Q&A With the Curmudgeon

Carl Seville, the well-informed guru of green addresses the issue of how a remodeling company can get started on the path to fame and fortune on the green superhighway.

August 31, 2008

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Many of you haven't been properly introduced to our resident curmudgeon, Carl Seville, so we've taken the liberty to sit down with the well-informed guru of green this month to address the issue of how a remodeling company can get started on the path to fame and fortune on the green superhighway. Be sure to add Carl's blog and our other Professional Remodeler staff blogs to your RSS feed to stay up on all the latest industry news, including green, association updates, trends and economic activity in a timely fashion that only the Internet can provide.

Professional Remodeler: So, Carl, how does one get started building a green remodeling company?

Green Building Curmudgeon: Training, training, training. Start with NARI and NAHB or your local program if you have one. Look for advanced training at seminars and trade shows such as the National Green Building Conference, ACI (formerly known as Affordable Comfort), the Building Performance Institute and EEBA (Energy and Environmental Building Association). Other training that is very useful for remodeling is Home Performance with Energy Star and HERS rater training. Buy the books, “Green Remodeling” [by David Johnston] “Natural Remodeling for the Not So Green House” [by Carol Renolia] and “Green from the Ground Up” [by David Johnston and Scott Gibbon]. You can also hire an experienced green remodeling consultant to advise you on your first projects — their experience will be invaluable.

PR: How do I figure out how much it will cost to get started?

GBC: Understand what is different from your normal process; define it clearly in your estimates and trade contractor scopes; and identify the cost differences. Realize that there are tradeoffs; money spent on making a house more efficient will allow you to reduce the cost of HVAC systems, as they can be smaller.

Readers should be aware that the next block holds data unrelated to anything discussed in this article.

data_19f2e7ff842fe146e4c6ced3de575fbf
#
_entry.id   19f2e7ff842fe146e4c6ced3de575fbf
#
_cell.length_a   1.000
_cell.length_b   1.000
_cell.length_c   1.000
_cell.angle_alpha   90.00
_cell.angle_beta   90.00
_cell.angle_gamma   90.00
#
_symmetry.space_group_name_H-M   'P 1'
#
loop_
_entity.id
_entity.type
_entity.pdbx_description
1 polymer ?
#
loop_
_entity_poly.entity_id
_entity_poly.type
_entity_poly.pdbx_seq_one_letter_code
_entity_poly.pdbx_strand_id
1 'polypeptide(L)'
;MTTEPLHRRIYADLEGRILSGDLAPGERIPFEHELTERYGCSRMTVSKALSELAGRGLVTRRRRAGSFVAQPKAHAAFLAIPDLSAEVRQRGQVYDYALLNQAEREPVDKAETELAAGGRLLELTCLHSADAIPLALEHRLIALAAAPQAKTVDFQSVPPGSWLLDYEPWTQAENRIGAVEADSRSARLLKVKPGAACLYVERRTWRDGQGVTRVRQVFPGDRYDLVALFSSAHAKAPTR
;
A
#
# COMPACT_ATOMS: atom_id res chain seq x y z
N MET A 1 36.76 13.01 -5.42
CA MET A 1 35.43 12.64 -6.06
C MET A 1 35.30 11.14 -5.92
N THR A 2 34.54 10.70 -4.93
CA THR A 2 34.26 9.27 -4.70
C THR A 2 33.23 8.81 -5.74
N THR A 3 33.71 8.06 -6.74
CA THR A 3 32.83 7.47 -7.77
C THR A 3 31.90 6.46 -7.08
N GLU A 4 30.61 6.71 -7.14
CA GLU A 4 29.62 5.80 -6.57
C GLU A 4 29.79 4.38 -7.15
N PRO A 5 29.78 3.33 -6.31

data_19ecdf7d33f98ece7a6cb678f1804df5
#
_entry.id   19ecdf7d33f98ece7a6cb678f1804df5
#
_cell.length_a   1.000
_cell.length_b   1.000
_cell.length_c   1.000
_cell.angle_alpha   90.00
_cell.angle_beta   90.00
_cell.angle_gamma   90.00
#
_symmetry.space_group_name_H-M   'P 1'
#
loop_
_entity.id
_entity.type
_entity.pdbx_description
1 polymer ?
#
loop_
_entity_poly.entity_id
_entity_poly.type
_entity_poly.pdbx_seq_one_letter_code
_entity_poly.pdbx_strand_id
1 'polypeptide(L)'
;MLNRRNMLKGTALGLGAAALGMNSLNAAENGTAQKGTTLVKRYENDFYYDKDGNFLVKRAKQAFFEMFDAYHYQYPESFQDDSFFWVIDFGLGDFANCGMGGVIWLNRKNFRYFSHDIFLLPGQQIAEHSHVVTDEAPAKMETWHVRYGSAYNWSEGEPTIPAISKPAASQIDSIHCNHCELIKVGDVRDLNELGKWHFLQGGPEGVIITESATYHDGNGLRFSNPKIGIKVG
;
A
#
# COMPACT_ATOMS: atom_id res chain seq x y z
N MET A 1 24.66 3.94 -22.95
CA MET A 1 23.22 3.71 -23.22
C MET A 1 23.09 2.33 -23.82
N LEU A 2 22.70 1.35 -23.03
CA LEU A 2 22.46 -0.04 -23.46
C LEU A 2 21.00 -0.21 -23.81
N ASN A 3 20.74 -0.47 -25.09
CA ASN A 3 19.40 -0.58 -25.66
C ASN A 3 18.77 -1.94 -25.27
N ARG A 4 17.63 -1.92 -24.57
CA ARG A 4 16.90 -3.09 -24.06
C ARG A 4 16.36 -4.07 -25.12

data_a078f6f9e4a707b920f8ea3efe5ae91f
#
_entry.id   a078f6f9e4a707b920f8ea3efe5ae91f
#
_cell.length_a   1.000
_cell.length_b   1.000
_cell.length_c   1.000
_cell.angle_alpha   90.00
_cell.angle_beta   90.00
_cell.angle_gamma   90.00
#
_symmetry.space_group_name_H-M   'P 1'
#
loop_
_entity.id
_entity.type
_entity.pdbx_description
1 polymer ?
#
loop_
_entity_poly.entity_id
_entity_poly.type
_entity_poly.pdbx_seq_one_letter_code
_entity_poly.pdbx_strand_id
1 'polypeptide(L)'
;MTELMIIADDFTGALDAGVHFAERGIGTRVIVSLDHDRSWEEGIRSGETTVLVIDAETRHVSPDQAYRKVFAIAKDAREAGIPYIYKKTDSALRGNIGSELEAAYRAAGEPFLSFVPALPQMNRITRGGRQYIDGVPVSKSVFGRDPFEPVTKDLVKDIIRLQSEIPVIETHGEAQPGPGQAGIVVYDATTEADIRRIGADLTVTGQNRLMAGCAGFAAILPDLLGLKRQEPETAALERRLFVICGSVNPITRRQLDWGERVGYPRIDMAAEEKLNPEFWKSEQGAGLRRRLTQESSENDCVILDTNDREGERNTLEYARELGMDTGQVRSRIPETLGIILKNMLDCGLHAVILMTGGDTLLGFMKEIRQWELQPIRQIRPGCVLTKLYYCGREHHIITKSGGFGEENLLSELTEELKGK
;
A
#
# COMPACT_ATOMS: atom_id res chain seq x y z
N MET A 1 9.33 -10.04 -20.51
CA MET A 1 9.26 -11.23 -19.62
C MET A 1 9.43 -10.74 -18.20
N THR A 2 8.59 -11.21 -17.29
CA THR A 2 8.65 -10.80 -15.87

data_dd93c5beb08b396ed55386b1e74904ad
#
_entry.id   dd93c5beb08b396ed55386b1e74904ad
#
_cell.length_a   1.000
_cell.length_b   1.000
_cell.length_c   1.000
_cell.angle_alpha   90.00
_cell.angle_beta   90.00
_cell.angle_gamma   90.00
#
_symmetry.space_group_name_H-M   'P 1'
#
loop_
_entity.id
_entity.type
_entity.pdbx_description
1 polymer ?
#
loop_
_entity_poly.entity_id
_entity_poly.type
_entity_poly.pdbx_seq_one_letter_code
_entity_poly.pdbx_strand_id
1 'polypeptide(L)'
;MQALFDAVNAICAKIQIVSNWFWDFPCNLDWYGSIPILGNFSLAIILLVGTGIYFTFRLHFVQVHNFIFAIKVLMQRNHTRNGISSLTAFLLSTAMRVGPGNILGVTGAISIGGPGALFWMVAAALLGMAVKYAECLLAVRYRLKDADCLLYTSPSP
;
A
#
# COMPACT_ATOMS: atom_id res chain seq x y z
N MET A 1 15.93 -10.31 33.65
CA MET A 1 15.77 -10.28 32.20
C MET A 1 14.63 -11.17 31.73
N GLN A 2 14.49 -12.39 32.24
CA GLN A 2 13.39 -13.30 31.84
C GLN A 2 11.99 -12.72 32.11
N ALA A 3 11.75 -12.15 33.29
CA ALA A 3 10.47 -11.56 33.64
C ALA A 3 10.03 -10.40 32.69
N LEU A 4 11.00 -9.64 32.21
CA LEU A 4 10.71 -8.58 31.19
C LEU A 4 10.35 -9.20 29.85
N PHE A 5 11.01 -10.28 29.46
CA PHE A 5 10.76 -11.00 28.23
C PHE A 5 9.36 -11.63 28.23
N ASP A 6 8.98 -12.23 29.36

Other less tangible benefits include improved indoor air quality, which leads to healthier and happier clients as well as a cleaner house. While many of the methods that achieve this cost more, many homeowners are willing to pay more for a higher-quality product. The challenge is to help them understand the value. It is similar to a car. A Yugo will get you there, but do you want to drive it?

Another issue to address is that it is very likely that some of your standard techniques may not be as high a quality as you should aspire to, and in some cases may barely meet the energy code. Make a commitment to improve your work, step by step, job by job.

Finally, there is a learning curve, and making changes will cost more initially. You will find that those costs will go down and the long-term benefits such as happier clients will reduce warranty, callbacks, minimize complaints about comfort and improve your company's reputation, which will pay off in the long run.

PR: How do I figure out what is really green and what is greenwashing?

GBC: While there is some greenwashing in buildings themselves, this mostly deals with products claiming to be green when that is not the case. There are few objective sources on building materials, but one to look at is BuildingGreen.com. It's kind of a Consumer Reports for green building. They review products and list those that they determine meet their claims for sustainability.

PR: How do I sell green to clients?

GBC: They should be asking you for it by now, but if you need to sell it, look for marketing information from local green building programs, testimonials from green homeowners, statistics on energy savings, etc.

PR: Where is the best place to find sustainable and healthy materials?

GBC: Look for local sustainable building product distributors and trade pubs like this one.

If you have ideas or comments, e-mail the author at michael.morris@reedbusiness.com.

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